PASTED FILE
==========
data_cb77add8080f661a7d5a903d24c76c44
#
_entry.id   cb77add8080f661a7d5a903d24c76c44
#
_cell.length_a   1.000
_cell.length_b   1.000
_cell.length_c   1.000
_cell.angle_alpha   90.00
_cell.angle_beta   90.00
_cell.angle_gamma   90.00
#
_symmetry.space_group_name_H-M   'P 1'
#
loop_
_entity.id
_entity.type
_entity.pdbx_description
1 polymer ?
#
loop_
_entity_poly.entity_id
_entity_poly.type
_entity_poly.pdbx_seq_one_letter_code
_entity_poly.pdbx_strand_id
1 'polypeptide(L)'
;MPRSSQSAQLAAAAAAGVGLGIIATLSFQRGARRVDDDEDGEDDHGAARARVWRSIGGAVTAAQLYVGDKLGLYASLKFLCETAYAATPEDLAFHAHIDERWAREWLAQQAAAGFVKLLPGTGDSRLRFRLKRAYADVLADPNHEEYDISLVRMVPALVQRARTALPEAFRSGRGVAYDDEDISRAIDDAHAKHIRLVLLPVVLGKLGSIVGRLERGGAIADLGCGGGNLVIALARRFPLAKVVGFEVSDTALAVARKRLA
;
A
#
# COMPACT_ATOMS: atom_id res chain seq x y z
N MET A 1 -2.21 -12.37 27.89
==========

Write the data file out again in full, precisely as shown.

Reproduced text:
data_cb77add8080f661a7d5a903d24c76c44
#
_entry.id   cb77add8080f661a7d5a903d24c76c44
#
_cell.length_a   1.000
_cell.length_b   1.000
_cell.length_c   1.000
_cell.angle_alpha   90.00
_cell.angle_beta   90.00
_cell.angle_gamma   90.00
#
_symmetry.space_group_name_H-M   'P 1'
#
loop_
_entity.id
_entity.type
_entity.pdbx_description
1 polymer ?
#
loop_
_entity_poly.entity_id
_entity_poly.type
_entity_poly.pdbx_seq_one_letter_code
_entity_poly.pdbx_strand_id
1 'polypeptide(L)'
;MPRSSQSAQLAAAAAAGVGLGIIATLSFQRGARRVDDDEDGEDDHGAARARVWRSIGGAVTAAQLYVGDKLGLYASLKFLCETAYAATPEDLAFHAHIDERWAREWLAQQAAAGFVKLLPGTGDSRLRFRLKRAYADVLADPNHEEYDISLVRMVPALVQRARTALPEAFRSGRGVAYDDEDISRAIDDAHAKHIRLVLLPVVLGKLGSIVGRLERGGAIADLGCGGGNLVIALARRFPLAKVVGFEVSDTALAVARKRLA
;
A
#
# COMPACT_ATOMS: atom_id res chain seq x y z
N MET A 1 -2.21 -12.37 27.89